MEXICO CITY — Mexico City is ordering 40 percent of cars and trucks to stay off the streets Thursday, extending for a third day a traffic cutback aimed at lessening pollution.

Under a rule in effect through June, one-fifth of the city’s vehicles normally must stay at home on a weekday, with the day determined by license plate numbers. But on Wednesday, smog stayed above 11/2 times acceptable limits for a third straight day, meaning an additional 20 percent of vehicles can’t be used Thursday.

Ozone, a key component of smog, reached 1.9 times acceptable limits. The metropolitan environmental commission blamed Mexico City’s typical spring weather: hot, dry weather, a lack of wind and sunny days that favor the creation of ozone.

Before the traffic rule was implemented last month, newer or cleaner cars were exempt from the one-day driving ban.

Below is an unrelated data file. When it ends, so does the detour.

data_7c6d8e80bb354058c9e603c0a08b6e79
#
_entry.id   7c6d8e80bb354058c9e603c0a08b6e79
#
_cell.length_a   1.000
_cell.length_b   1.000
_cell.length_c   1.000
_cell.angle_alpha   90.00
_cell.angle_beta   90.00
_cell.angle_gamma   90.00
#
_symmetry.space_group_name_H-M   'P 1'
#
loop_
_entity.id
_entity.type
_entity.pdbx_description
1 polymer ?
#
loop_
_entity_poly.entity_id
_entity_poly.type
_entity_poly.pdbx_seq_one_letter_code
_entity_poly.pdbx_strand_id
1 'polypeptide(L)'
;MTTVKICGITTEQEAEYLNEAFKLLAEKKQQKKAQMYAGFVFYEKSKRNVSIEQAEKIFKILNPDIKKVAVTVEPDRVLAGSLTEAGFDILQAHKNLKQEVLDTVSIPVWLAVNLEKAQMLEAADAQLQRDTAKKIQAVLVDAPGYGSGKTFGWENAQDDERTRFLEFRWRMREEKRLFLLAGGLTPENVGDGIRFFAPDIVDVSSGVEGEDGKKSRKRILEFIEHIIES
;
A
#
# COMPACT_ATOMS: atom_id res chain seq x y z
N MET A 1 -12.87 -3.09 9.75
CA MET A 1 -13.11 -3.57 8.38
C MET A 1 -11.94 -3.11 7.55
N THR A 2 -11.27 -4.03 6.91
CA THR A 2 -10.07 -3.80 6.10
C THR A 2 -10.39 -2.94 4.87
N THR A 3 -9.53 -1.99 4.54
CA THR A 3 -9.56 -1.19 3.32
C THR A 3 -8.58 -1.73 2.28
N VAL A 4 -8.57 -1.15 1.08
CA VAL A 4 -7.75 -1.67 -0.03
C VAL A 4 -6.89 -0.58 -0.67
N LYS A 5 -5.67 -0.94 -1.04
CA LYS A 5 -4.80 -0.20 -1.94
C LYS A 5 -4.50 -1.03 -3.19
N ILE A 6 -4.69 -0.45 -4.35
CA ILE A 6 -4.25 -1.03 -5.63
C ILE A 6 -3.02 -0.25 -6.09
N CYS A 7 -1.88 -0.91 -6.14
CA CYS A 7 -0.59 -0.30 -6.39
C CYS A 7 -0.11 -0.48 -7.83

The emergency measures are in effect until June, when the arrival of the rainy season tends to cleanse the city’s air.

Jose Ordonez Diaz, a biology and climate professor at Mexico’s National University, said the double driving ban “has not accomplished anything.”

A smog alert declared last month lasted two days, but the current alert showed no sign of abating in its third day.

“Several institutions have been measuring air quality in recent days with this double driving ban, and there has not been any significant or substantive change detected,” Ordonez Diaz said.

He said the city has underlying problems of poor public transportation, polluting industry and sprawling suburbs.